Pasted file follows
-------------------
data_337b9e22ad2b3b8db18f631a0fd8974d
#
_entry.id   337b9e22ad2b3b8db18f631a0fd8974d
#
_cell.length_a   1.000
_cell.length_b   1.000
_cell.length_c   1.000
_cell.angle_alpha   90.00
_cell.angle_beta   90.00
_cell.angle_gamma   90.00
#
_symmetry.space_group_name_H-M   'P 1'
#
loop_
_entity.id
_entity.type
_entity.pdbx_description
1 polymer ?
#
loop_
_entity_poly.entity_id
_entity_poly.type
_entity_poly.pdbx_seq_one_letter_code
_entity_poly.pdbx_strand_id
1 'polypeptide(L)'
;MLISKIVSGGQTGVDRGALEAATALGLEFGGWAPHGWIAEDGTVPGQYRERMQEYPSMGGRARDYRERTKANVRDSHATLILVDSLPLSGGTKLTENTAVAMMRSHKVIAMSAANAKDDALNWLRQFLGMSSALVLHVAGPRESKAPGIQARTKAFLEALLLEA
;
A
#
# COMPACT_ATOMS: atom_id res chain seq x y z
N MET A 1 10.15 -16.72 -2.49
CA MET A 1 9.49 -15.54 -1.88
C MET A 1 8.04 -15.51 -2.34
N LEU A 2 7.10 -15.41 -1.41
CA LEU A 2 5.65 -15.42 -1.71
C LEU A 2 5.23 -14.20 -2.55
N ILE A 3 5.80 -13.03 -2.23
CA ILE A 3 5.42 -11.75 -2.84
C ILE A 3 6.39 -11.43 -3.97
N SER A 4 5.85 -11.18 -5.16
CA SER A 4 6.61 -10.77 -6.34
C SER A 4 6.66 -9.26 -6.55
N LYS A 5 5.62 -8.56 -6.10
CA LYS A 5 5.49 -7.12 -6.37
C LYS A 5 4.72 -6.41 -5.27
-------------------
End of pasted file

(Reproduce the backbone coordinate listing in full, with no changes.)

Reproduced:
data_337b9e22ad2b3b8db18f631a0fd8974d
#
_entry.id   337b9e22ad2b3b8db18f631a0fd8974d
#
_cell.length_a   1.000
_cell.length_b   1.000
_cell.length_c   1.000
_cell.angle_alpha   90.00
_cell.angle_beta   90.00
_cell.angle_gamma   90.00
#
_symmetry.space_group_name_H-M   'P 1'
#
loop_
_entity.id
_entity.type
_entity.pdbx_description
1 polymer ?
#
loop_
_entity_poly.entity_id
_entity_poly.type
_entity_poly.pdbx_seq_one_letter_code
_entity_poly.pdbx_strand_id
1 'polypeptide(L)'
;MLISKIVSGGQTGVDRGALEAATALGLEFGGWAPHGWIAEDGTVPGQYRERMQEYPSMGGRARDYRERTKANVRDSHATLILVDSLPLSGGTKLTENTAVAMMRSHKVIAMSAANAKDDALNWLRQFLGMSSALVLHVAGPRESKAPGIQARTKAFLEALLLEA
;
A
#
# COMPACT_ATOMS: atom_id res chain seq x y z
N MET A 1 10.15 -16.72 -2.49
CA MET A 1 9.49 -15.54 -1.88
C MET A 1 8.04 -15.51 -2.34
N LEU A 2 7.10 -15.41 -1.41
CA LEU A 2 5.65 -15.42 -1.71
C LEU A 2 5.23 -14.20 -2.55
N ILE A 3 5.80 -13.03 -2.23
CA ILE A 3 5.42 -11.75 -2.84
C ILE A 3 6.39 -11.43 -3.97
N SER A 4 5.85 -11.18 -5.16
CA SER A 4 6.61 -10.77 -6.34
C SER A 4 6.66 -9.26 -6.55
N LYS A 5 5.62 -8.56 -6.10
CA LYS A 5 5.49 -7.12 -6.37
C LYS A 5 4.72 -6.41 -5.27